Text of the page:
If you are like me, you have a random sampling of news websites to keep you abreast of the happenings of the world every hour or so. It’s the age we live in; every data point, story, press release, blog post triggers a monsoon of pundits and analytical analysis that either sends you running for the hills or tripling down on your latest investment. If you don’t believe me, scroll through this reputable blog and tell me how I should be the most confident in years on Tuesday then be disappointed in home sales twice only a week later. With everything out there, how do you find the truth?
First, understand the underlying data. As it relates to real estate, one needs to be especially cautious. Data may or may not be adjusted for seasonality, it may or may not be a selection of particularly poor or particularly good markets, it may be new homes vs. existing homes, etc. With the need for new headlines every hour, data can and will be manipulated to tell whatever story is the flavor of the moment. Personally, I always start at one of the sources.
Second, understand the basics of real estate. Unlike the stock market, real estate is slow moving, plodding, and a hyper-local asset class. Despite what the headlines might say, you have not missed the bottom in many locations. If you are looking to buy a single family home, tomorrow will be just as good a day as yesterday, as will six months from now. Interest rates tend to move on a quarterly basis and rarely increase more than 0.25% in that time span. Sure, your neighbor might have a 3.75% interest rate, but your 4.25% will put your payments close enough and will still be historically, the lowest in our history.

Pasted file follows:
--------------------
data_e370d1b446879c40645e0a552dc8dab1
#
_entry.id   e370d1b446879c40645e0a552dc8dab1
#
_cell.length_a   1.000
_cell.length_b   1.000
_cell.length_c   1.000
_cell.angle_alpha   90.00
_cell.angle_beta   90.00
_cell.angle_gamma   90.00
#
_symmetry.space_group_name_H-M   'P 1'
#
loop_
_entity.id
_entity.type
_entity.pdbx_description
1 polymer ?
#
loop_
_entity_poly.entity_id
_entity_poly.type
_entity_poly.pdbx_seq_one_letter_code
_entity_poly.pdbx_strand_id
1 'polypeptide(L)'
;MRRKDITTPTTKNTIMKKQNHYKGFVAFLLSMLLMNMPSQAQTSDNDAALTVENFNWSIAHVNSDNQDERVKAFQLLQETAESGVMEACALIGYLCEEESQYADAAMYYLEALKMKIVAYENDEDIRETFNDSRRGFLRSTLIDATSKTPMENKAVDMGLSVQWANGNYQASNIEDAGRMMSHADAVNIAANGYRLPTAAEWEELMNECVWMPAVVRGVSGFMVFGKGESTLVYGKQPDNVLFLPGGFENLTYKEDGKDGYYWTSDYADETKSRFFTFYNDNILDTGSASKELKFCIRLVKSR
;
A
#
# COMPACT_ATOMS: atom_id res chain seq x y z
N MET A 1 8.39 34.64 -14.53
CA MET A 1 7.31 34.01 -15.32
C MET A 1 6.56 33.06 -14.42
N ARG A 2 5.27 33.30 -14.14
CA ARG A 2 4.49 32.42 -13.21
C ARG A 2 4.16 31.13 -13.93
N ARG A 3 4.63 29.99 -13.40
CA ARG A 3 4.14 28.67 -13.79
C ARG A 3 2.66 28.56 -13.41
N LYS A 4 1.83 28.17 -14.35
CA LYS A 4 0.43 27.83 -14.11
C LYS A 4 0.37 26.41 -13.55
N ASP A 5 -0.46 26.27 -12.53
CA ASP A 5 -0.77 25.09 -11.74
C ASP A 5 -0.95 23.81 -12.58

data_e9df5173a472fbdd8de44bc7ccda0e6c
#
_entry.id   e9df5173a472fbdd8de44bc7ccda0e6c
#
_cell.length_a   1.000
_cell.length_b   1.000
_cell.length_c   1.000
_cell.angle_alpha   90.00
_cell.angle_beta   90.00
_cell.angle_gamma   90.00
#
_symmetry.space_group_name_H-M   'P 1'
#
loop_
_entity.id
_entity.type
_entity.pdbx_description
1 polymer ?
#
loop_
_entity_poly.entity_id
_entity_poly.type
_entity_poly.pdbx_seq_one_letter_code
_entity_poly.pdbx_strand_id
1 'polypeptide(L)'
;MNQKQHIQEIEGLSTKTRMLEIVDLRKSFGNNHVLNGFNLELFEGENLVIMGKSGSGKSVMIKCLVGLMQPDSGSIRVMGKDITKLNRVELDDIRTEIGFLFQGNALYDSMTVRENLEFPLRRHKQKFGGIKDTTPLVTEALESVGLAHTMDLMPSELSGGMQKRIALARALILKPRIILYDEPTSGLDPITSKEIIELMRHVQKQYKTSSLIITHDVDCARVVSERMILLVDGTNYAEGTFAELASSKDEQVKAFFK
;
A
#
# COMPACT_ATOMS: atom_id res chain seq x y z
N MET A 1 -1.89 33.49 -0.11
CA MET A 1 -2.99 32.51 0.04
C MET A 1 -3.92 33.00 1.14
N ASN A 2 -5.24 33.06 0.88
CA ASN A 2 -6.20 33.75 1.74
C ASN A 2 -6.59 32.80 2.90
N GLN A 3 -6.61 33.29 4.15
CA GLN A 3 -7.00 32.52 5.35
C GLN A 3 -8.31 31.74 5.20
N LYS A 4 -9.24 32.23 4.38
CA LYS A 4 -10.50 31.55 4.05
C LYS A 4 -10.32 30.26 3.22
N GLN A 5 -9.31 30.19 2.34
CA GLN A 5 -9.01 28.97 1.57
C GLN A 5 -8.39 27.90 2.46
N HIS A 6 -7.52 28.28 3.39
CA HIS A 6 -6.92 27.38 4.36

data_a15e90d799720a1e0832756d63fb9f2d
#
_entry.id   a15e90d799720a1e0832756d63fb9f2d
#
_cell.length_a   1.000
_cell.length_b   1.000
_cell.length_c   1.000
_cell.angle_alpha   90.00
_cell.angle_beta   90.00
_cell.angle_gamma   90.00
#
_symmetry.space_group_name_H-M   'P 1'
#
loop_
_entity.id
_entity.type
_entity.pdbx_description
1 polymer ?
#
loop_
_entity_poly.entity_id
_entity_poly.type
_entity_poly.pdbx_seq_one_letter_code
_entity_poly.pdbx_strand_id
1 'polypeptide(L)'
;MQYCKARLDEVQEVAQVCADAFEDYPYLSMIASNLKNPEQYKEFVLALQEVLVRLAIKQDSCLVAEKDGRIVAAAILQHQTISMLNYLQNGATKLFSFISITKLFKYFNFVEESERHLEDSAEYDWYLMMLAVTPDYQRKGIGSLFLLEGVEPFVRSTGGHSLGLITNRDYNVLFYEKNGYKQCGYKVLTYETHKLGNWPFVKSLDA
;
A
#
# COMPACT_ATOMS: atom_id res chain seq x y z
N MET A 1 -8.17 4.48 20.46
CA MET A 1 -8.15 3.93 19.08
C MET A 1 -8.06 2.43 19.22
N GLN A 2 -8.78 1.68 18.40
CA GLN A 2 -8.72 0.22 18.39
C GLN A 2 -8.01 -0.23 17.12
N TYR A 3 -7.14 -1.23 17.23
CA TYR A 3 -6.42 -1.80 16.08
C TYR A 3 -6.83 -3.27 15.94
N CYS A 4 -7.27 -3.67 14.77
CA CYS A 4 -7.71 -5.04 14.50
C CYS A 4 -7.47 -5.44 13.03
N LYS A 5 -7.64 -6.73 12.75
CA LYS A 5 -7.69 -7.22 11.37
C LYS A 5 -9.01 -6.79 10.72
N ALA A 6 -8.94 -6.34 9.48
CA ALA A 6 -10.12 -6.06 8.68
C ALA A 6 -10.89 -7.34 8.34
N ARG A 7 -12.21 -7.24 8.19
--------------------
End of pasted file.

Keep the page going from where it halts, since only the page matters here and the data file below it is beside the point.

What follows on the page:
Investors will likely need to act with more urgency. In most of the hardest hit markets, institutional investors (i.e., private / public corporations with lots of money to spend) have quietly been buying up homes at a breakneck pace. Trying to find a bargain in Florida or Nevada is no longer a slam dunk. Additionally, finding lenders that will do anything beyond the bread and butter multifamily investment will also be a challenge. Small investors had a great window 12 months ago, but now that window is closing rapidly. Rapid in real estate could mean six months from now, but it could also mean yesterday.
Last, but most importantly, understand your market. National real estate statistics rarely add value to a local buyer. Real estate is cyclical everywhere; however, the size and length of the peaks and valleys can vary dramatically. If GM moves a plant in your neighborhood to another state, you can bet prices will move aggressively downward no matter what the national real estate market is doing. Understanding this differentiates great realtors from the rest of the pack.
Amazing realtors don’t parrot pseudo-facts from newspapers or websites; they utilize stats to enhance their local market knowledge. Acting as the knowledgeable voice of reason to clients inundated with misinformation will only serve to build trust and respect for your craft.Related posts:
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